I also have limited time to devote to all this; my first priority is adding some new skills to my bag of tricks and landing my next gig. Kind of need to do that if I'm going to remain a solvent member of the co-op. I'm in the middle of recreating a portfolio that I allowed to get sadly out of date; and believe you me, _that_ is a lot of work, a task that I'm only eight weeks into. I have to add Flash, Dreamweaver, a little GoLive and some database construction and programming skills to my tool box to get the gig I want. (tutorials, anyone?)) Any time spent on the building is time not spent doing this essential task.
I've spent about eight hours a week moving my list of projects forward; my fellow board members are not so dedicated. (we've had heating system repairs over the summer, are getting a couple of cold areas of the buidling insulated, and are getting ready to do balcony and masonry restoration work in Spring 2007) I'm burning out. I see the necessity of getting all this work done; others, apparently not so. Or at least, not with the same sense of urgency.
So, any suggestions as to how to get my fellow shareholders to see and understand the urgency of the task? And to take some of it off my shoulders? One of our chief culprits is an extremely capable woman, who so far, hasn't done a thing on her assigned task, and when I gently pointed out the time criticalness of it (getting info and co-ordinating an efffort to get some CHMC funding assistance for low income owners to help pay for building systems relating to health and safety, translated balcony rehab and elevator replacement) lashed back and asked about a bylaw enforcement matter that another Board member had agreed to deal with (and which also hasn't been enforced)
As I said, I'm feeling discouraged.
(crossposted to Co-ops)
|Thursday, April 27th, 2006|
771 Prior St
Known locally as the Irish house, this former sawmill and rooming house has a huge space on the ground floor that has seen some use as a pub and speakeasy. 4800 sq feet, suitable for a single family dwelling (rezoning would require $ upgrade, but also do-able).
Asking is $480,000 plus $30,000 for closing costs and repairs. Per my friend Oliver:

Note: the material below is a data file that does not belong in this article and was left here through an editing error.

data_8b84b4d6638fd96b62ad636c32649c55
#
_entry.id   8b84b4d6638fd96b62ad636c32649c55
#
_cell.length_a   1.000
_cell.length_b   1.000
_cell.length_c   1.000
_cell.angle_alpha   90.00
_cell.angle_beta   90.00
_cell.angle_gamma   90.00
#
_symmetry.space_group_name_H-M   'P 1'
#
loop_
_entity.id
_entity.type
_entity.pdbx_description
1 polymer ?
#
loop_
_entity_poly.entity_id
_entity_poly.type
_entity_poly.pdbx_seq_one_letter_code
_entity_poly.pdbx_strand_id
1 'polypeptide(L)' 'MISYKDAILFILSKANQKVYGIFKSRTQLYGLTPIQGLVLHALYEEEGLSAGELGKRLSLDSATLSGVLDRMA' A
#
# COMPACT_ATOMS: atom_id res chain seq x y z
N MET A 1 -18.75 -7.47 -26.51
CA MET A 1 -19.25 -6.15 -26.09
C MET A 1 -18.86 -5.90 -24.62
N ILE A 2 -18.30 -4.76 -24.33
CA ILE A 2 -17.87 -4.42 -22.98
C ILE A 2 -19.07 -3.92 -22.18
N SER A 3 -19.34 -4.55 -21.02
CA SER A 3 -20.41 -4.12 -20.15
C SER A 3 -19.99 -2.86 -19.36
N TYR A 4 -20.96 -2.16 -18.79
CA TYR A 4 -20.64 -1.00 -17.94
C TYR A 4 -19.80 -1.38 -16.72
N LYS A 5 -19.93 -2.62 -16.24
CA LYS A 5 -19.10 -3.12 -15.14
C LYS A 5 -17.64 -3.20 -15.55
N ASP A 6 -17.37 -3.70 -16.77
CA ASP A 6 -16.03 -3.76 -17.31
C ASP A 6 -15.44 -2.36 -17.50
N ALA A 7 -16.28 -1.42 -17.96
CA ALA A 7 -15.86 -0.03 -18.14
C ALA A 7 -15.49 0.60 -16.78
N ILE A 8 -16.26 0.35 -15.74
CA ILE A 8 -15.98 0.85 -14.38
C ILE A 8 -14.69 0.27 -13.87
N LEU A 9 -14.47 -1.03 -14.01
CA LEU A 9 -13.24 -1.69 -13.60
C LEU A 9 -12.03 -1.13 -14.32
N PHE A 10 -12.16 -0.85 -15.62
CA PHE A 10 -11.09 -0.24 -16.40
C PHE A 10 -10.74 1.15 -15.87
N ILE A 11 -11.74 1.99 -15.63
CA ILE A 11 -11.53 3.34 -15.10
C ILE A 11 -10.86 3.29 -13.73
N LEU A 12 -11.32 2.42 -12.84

I predict that a bank would want at least 35% down, although we might get
lucky... We should ask for 25% down initially and see what they say.
35% of $480,000 is $168,000. Plus $20,000 reno costs, and up to $10,000
closing costs (depends on members eligibility for Property Purchase Tax
This works out to $33,000 down for each of six parties.
A best case scenario would see this come down to perhaps $139,000 ÷ 6 =
$23,000 each. (25% down, buy house for $460,000).
A mortgage is going for between 5 - 6 % right now, so the interest portion
would be around
$1560 per month on the worst case, $1437.00 in the best case scenario, plus
principal (so payments around $1800-2000 range. Taxes are $2000 / yr, city
utilities I am guessing around $400, so add another $200/ month. Insurance
(which is a whole other can o’ worms) would be around $900 / yr (so another
$75 / month.)
So let’s say $2200 / month, ÷ 6 people, is 366 + hydro, gas, internet. Very
I love this place. If i could finance it, I'd perform the inital repairs that would be required for the city to allow me to occupy it (thereby stopping the looting that has been going on at the moment). And then we could build it up into a cohousing space with a large shared are on the main floor and 6 - 8 adult occupants. Construction-wise, I think Oliver and I could find the people to make this happen. $$ wise I'm just starting the process of getting investors. For more info on how investors can work with co-operatives, see the Co-finance thread.
Mmmm, I have to go watch the kids, but I'll try to add some other properties and get a more streamlined format for raving about them eventually! Current Mood: hopeful